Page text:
The state opening of parliament will see Prince Charles take the reins of the Queen Speech, where it is expected that 38 new bills will be announced. It is anticipated that the speech will focus on the economy and the ‘levelling up’ agenda, while seven bills will be related to trying to produce post-Brexit opportunities. A Public Order Bill is also expected to propose establishing a 12-month maximum sentence for “interfering with key national infrastructure” – in an attempt to address protestors who are bocking runways, motorways and railways. Nevertheless, the Liberal Democrats’ Home Office spokesperson, Alistair Carmichael said that this bill would be ineffectual as the police already have sufficient powers to stop such protests and that it was merely a façade to take attention away “from a failing Government that is running out of steam”. This will be Boris’ first set piece since the local elections which saw Sinn Féin take the greatest number of seats in Northern Ireland, the SNP extend their vote share by 1.8 percentage points to 34.1% in Scotland, and the Conservatives suffer significant loses in London.Across the 200 councils up for election, Labour took 74 (extending their seats by five), the Conservatives take 35 (loosing 11) and the Lib Dems take 16 (up three).
Equities, Oil and Bitcoin Take a Tumble
In the equities market, the S&P 500 and Nasdaq Index fell by around 2.3% and 3%, respectively after the opening bell yesterday. Much of this investor sentiment came from a continued focus on the prospect of further tightening of monetary policy around the globe in addition to growing concerns about the slowdown of economic activity in China. In Europe, the STOXX 600 fell 2.8% yesterday, while the DAX 30 – the German blue-chip index – slid 2.1%. It was a similar story in the UK where the FTSE 100 dropped 2.3% yesterday closing at 7,217pts – the lowest level since mid-March with UK listed resources companies had an especially poor day, as investors weighed on a slowdown in global growth. Asian stocks also took a tumble with Japan’s Nikkei index dropping 2.5%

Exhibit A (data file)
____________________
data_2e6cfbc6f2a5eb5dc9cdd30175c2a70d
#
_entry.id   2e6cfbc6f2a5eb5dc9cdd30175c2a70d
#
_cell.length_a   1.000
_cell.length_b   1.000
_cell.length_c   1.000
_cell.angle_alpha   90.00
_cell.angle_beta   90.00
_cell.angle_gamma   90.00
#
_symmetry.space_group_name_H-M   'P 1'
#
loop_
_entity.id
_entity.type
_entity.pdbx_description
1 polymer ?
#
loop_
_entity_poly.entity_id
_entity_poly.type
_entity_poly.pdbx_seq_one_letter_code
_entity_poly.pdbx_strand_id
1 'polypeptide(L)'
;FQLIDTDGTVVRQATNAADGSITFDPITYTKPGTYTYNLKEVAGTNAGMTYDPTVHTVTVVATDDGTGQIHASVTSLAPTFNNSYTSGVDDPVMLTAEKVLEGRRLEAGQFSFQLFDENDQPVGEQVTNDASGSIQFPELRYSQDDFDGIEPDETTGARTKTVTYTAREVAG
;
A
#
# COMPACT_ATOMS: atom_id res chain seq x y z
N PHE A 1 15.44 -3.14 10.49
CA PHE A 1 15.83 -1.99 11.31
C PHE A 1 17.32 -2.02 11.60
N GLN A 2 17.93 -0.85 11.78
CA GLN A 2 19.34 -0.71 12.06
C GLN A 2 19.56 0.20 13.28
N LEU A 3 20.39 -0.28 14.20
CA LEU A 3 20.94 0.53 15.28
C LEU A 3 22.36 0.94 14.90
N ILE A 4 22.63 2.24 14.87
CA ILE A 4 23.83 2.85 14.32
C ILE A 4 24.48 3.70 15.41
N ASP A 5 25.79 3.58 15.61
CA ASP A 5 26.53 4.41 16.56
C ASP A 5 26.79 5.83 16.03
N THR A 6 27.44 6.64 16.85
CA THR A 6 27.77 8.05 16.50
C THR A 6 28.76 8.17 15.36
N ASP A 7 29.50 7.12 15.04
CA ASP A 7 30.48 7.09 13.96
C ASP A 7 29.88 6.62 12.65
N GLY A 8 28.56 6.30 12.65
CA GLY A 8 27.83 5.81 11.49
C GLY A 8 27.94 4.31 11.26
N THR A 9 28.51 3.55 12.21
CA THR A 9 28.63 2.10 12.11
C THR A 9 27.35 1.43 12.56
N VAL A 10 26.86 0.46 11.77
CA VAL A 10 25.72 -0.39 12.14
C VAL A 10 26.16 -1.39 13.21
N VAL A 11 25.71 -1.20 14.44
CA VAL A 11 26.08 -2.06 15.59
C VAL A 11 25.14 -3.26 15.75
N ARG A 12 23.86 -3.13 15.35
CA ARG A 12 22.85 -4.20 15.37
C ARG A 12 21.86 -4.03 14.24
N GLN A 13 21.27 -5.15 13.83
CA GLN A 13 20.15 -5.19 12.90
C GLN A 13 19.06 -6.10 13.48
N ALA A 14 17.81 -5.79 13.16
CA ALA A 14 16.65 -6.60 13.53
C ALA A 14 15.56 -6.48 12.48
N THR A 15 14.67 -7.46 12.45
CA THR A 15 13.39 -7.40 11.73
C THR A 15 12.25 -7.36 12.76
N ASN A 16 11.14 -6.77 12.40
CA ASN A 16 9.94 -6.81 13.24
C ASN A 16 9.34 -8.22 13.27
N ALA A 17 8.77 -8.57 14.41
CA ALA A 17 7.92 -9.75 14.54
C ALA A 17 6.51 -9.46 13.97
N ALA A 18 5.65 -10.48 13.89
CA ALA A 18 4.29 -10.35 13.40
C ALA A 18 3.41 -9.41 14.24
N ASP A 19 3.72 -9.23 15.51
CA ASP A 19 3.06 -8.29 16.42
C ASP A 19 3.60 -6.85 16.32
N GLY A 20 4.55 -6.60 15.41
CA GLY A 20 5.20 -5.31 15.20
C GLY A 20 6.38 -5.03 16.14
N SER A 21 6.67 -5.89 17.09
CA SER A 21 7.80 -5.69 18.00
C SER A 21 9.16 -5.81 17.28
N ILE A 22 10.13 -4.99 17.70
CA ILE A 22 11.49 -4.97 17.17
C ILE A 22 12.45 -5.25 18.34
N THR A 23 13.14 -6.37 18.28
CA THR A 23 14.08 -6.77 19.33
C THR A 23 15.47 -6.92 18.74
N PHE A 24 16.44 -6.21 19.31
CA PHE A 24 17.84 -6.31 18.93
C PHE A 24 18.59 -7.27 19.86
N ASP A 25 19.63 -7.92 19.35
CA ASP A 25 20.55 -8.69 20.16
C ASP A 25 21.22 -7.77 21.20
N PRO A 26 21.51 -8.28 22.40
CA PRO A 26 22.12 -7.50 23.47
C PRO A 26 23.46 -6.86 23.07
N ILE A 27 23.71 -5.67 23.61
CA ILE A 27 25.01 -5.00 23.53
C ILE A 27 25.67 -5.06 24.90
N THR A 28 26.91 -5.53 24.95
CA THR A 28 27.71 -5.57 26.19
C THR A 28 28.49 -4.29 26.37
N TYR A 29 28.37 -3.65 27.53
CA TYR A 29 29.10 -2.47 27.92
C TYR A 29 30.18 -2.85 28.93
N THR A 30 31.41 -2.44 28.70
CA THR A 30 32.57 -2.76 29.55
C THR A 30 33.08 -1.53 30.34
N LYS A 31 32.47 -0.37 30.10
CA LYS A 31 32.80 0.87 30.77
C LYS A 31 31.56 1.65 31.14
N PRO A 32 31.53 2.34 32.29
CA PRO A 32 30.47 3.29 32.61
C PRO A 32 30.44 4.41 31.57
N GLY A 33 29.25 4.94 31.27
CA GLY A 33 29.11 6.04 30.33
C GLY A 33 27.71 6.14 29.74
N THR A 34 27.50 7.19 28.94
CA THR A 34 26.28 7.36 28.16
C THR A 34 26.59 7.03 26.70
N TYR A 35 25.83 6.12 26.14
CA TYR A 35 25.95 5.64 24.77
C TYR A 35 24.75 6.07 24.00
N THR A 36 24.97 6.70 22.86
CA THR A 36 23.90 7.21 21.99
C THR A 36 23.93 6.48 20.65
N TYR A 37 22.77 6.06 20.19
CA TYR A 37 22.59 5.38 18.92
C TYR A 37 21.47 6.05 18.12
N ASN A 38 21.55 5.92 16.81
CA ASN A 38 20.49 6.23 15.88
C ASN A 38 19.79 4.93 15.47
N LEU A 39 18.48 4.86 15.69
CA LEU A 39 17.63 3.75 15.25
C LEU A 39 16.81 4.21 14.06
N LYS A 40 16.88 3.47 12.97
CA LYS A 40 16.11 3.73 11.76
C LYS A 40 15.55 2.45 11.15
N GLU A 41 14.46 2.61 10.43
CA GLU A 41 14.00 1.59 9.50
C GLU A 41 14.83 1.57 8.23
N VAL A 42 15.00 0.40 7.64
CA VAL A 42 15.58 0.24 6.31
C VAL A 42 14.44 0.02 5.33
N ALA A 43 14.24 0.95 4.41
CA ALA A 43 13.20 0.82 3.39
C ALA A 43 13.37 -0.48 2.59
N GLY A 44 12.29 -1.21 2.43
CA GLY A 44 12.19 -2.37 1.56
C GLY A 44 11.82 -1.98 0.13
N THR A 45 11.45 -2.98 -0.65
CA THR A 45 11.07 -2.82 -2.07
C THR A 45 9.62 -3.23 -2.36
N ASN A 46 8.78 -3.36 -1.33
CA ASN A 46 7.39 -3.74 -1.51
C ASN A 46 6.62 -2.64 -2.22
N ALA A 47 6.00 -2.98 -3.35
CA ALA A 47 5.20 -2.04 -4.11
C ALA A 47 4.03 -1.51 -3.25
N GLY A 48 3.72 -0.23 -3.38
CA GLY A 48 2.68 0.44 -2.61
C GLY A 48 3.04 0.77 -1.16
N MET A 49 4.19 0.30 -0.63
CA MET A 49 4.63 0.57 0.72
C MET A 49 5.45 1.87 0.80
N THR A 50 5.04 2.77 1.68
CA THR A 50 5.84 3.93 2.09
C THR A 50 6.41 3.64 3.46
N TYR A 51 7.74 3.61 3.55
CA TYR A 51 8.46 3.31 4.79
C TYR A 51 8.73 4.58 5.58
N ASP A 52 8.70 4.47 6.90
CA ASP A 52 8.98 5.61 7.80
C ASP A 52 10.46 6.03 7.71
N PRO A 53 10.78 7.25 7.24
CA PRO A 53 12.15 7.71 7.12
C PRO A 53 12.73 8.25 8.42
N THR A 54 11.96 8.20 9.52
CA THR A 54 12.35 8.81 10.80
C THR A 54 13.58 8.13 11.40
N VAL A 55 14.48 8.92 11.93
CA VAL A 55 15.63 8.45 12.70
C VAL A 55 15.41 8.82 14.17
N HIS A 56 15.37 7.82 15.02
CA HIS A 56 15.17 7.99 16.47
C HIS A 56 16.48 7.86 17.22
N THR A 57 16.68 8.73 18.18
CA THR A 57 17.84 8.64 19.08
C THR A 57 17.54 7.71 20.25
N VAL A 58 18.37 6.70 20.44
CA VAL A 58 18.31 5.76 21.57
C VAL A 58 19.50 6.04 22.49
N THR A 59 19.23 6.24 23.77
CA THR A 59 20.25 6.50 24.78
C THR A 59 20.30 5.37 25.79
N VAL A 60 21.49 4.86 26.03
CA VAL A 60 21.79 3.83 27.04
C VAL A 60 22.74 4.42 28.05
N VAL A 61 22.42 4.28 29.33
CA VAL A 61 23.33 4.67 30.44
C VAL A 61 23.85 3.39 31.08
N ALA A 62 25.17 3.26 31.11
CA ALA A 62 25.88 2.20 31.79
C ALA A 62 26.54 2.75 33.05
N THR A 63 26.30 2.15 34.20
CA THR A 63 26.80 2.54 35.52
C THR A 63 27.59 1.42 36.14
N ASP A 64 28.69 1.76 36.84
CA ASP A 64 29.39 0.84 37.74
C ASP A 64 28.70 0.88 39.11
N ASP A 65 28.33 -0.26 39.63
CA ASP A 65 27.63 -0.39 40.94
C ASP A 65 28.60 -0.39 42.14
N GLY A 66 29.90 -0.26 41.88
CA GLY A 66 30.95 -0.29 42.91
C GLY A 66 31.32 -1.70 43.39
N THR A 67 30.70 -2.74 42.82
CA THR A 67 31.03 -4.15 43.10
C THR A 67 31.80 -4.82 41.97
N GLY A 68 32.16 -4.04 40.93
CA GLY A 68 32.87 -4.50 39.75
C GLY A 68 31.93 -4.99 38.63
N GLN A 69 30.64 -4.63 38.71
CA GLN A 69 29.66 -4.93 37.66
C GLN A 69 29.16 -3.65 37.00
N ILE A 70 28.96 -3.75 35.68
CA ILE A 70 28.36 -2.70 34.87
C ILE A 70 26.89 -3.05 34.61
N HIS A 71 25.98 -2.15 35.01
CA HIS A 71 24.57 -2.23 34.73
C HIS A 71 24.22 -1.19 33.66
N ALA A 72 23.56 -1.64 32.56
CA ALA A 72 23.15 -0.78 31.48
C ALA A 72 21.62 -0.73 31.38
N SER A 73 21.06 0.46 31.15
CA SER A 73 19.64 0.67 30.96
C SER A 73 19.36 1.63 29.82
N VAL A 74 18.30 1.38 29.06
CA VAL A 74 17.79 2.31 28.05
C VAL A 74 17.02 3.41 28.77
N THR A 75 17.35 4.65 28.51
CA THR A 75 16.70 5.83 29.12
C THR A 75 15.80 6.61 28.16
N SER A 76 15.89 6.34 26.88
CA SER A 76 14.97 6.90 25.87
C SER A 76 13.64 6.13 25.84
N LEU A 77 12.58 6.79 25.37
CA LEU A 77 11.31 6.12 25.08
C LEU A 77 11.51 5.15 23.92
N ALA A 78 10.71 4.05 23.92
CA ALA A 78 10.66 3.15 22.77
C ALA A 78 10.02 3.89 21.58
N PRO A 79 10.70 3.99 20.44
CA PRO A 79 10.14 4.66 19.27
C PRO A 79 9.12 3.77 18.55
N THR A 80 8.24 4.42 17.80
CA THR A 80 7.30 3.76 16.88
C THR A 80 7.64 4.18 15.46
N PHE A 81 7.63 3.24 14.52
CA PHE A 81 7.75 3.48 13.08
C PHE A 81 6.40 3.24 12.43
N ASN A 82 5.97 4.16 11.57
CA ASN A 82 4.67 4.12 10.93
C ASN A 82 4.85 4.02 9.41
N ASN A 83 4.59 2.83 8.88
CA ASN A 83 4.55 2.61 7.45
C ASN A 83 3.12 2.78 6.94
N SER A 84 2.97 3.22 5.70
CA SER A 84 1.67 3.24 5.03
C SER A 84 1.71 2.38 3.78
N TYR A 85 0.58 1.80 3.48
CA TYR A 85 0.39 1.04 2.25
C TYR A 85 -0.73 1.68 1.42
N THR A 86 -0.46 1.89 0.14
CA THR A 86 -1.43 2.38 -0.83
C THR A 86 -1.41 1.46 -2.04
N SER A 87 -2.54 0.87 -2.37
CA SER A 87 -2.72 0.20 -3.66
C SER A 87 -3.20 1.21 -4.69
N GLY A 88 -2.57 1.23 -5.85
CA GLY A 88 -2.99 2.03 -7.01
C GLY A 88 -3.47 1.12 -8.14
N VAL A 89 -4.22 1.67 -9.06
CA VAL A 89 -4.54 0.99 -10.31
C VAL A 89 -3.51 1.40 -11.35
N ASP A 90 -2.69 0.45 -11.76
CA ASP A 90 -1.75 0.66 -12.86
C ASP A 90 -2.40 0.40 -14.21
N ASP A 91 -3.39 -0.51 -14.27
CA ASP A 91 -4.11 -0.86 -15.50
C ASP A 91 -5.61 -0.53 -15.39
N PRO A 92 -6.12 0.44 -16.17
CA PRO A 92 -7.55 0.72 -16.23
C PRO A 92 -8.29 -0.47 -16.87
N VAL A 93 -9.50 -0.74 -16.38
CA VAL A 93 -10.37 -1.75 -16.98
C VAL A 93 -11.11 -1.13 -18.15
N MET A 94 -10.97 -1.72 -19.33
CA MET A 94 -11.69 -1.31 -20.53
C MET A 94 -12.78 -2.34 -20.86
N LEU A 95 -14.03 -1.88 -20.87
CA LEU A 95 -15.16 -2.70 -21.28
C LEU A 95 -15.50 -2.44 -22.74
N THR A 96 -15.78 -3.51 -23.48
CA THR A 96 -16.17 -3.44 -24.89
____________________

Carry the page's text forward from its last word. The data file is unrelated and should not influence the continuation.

With such investor sentiment, oil saw a significant depreciation with Crude and Brent falling by around 4.9% and 4.5% respectively yesterday. Sticking with the oil, following Brussels’ announcement last week that the EU would ban the importation of Russian oil in what Ursula von der Leyen called a “orderly fashion”, tension is continuing to manifest itself amongst EU member states. Namely, Hungary and Slovakia are expressing particular concerns about the socio-economic implications of banning Russian oil imports. While the former imports 58% of their crude oil from Russia, the latter imports 96%. In contrast, in 2021 Germany received 35% of its crude from Russia, though this has now dropped to 12% following developments in Ukraine. Hence, as factions emerge, Brussels will need to ensure that they maintain an image of unity in front of Putin’s aggression.
Bitcoin also saw considerable depreciation yesterday dropping below $31,000 – meaning that the Crypto currency has fallen more than 50% since its peak in November 2021. Bitcoin currently accounts for around 1/3rd a third of the cryptocurrency market with a market cap of around $570bn, however again, given market sentiment around the tightening money supply, it has lost some 20% of its value in the last week.
Macron’s “Political European Community”
Speaking at a conference on the Future of Europe in Strasbourg yesterday, Emmanuel Macron proposed the idea of establishing a new “political European community” which would include both EU and Non-EU countries that can embrace, exercise and expand “European core values.” The speech was a nod showing support and unity with Ukraine, and while Macron conceded that Ukrainian EU membership would take several years (even after their candidate status had been established), the French President Ukraine “is already a heartfelt member of our Europe, of our family, of our union”.
Following sharp declines in the value of the Zimbabwe dollar, over the weekend President Emmerson Mnangagwa announced a halt in interbank lending and lending between private companies with immediate effect. Reports suggest that the black market is now trading between 300 and 400 Zimbabwean dollars for each US dollar – a monumental increase from around 200 Zimbabwe dollars at the start of the year. Mnangagwa’s policies (which included the further taxes on FX transfers) saw the Zimbabwean dollar tumble even further yesterday, and the drive-in black-market rates (used for most financial transactions within the economy) is the primary driver behind surging inflation which stood at an annualised rate of 96.4% in April.
Have a great day.